Thank God Joseph Heller kept writing after Catch 22! - at least so that Picture This could get written - the ONLY drawback about this book being its TITLE!! This book is just what critics say -spellbinding. As well you get a firsthand feeling of who Rembrandt is in his time and place - which is made totally relevant to present time time and place as well as Greek time and place centuries prior - very zen! But the title is not very zen it does not do justice to this story. Heller had a story to tell and it is a mind blower that keeps on giving! But he honestly does not seem to know what to CALL this or his other works after Catch 22(which was a great title oddly enough!)

4-0 out of 5 stars Very funny really
Joseph Heller has been compared to Mark Twain and rightfully so. Like Twain, Heller has a sharp sense of humor and can easily point out the foibles of mankind. If you are looking for a modern novel with well developed characters and a plot- look elswhere. If you think you know anything at all about Rembrandt or life in the 17th century, then try this one on for size.
Heller's paints a picture of Rembrandt (and Aristotle) that makes them so human you can laugh out loud at them, and you will.

5-0 out of 5 stars Maybe his best?
Would it be some kind of sacrilige to say that this is a better piece of writing than Catch-22 ? Catch-22 is a superior emotional and autobiographical work, for sure; it is his "best" because of how closely it pulls readers through the dark comedy of warfare, which Heller experienced firsthand. But Heller's particular brand of wit comes through in a different way here, and proves his mettle as a writer, and not just as someone who came back from WWII with a "story to tell." The soul of this book is a political one, but the generosity Heller shows his characters -- who just happen to be Rembrandt and Aristotle -- is wonderful. Catch-22 is immersed in the "present" in that wartime is all about surviving hour-by-hour; what's neat about Picture This is how it looks at democracy and capitalism as they have existed for centuries: Socrates was put to death for "corrupting the youth" long before the NSA turned the U.S. into a police state; likewise the Dutch found out what a mess capitalism was hundreds of years before Wall Street. The genius of this book is in that Heller never really explicitly points a finger at modern states, but just points at the trail of dead they've left over thousands of years. Heller pulls art and history through the lens of capitalism & corruption, and he's deadpan-funny while he does it. Also helping the cause: the last few lines of this book are my favorite ending to any novel, ever.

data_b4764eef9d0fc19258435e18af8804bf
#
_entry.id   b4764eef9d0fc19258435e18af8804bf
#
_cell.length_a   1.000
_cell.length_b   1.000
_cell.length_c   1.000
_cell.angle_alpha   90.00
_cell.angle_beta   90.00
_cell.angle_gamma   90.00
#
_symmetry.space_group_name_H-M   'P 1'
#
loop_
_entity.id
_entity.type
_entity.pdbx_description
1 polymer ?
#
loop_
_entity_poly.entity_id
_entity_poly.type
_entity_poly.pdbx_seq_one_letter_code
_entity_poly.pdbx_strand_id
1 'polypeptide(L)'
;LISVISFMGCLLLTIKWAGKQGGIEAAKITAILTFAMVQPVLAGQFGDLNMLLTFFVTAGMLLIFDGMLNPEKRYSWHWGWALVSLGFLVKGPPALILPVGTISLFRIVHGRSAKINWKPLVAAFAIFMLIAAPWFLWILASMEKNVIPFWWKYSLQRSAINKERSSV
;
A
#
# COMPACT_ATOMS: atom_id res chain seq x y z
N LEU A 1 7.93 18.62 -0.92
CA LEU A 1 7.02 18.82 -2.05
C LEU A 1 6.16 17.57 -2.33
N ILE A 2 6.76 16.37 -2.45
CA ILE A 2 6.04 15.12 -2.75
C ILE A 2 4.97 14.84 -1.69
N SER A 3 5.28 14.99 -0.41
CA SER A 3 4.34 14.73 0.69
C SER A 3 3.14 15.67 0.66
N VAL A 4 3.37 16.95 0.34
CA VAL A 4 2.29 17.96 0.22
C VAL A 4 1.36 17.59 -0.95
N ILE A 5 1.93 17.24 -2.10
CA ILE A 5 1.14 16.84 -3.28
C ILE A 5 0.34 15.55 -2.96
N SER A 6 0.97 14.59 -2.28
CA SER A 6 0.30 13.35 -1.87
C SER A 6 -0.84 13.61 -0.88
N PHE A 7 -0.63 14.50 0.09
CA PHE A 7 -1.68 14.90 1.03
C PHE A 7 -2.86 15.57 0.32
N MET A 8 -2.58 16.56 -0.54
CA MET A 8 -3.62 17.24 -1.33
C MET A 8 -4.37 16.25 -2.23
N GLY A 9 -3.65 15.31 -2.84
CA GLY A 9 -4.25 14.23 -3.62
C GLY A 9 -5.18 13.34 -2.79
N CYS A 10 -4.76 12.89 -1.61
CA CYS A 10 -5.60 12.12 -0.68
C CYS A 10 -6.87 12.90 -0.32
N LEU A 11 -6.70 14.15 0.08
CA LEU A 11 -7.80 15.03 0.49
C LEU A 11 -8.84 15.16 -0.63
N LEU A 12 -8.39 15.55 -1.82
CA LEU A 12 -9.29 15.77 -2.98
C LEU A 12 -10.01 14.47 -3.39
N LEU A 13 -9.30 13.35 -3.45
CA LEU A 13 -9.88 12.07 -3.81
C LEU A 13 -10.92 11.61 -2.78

1-0 out of 5 stars A vast disappointment
There are a lot of things I did expect when starting that "novel".A plot was one of them, some of the famous Heller wit another (this book really is unfunny, but keeps winking at you as if you're just a tiny little bit away from getting some cosmic joke it really is about). I didn't expect to be treated to a 326 page long variation of Larry King's obnoxious observations in USA Today, set in ancient Greece and Holland of the 16th/17th century. The chronology is totally mucked up, it seems not because of some artitistic reason, but because it was cobbled together without any sense of structure.

Finally, an author who seriously suggests that some of the dutch provinces are perhaps not even known to many INSIDE the Netherlands (hey Joe: this isn't the US you're writing about) doesn' instill too much confidence about getting his other facts right.

One of the few books in my life I didn't finish (maybe the second half is a LOT better). ... Read more

6. Closing Time: The Sequel to Catch-22
by Joseph Heller
Paperback: 464 Pages (1995-09-15)
list price: US$16.00 -- used & new: US$4.06
(price subject to change: see help)
Asin: 0684804506
Average Customer Review: 3.0 out of 5 stars
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More than three decades after Catch-22 captured the conscience and imagination of a generation, Joseph Heller has written the sequel to one of the most important novels of the twentieth century. Closing Time revisits Yossarian, Milo Minderbinder, Chaplain Tappman and others -- the characters who made Catch-22 unforgettable, now older, if not wiser, facing not only the end of a century, but the approaching close of their lives. ... Read more

Customer Reviews (53)

3-0 out of 5 stars Disappointing
Catch-22 being one of the all-time great novels, attempting a worthy sequel is not only nearly impossible but arguably perverse. Joseph Heller seems to have known this, waiting 33 years to publish one with 4 intervening books. Closing Time, the eventual sequel, disappoints as both follow-up and standalone. Only diehard Hellerians need read it.

It is perhaps unfair to compare Closing, Heller's penultimate book published when he was in his 70s, to his debut masterpiece, but he of course invites it himself - at least ostensibly. This was good marketing strategy, but the text itself is hardly a sequel in any traditional sense. The few surviving characters appear:Yossarian and Milo quite prominently with the Chaplain somewhat less so, while the minor Sammy is now a major player. However, they are in their late 60s in peacetime New York, and flashbacks are relatively few. The lack of a war setting gives a very different feel, though personality traits are still present, which will at least partly delight fans of their first appearances. Several new characters are at any rate at least as prominent. Events left hanging at Catch's end are hardly touched on and intervening years only sketched. Anyone hoping for anything like a straight continuation will thus be very let down.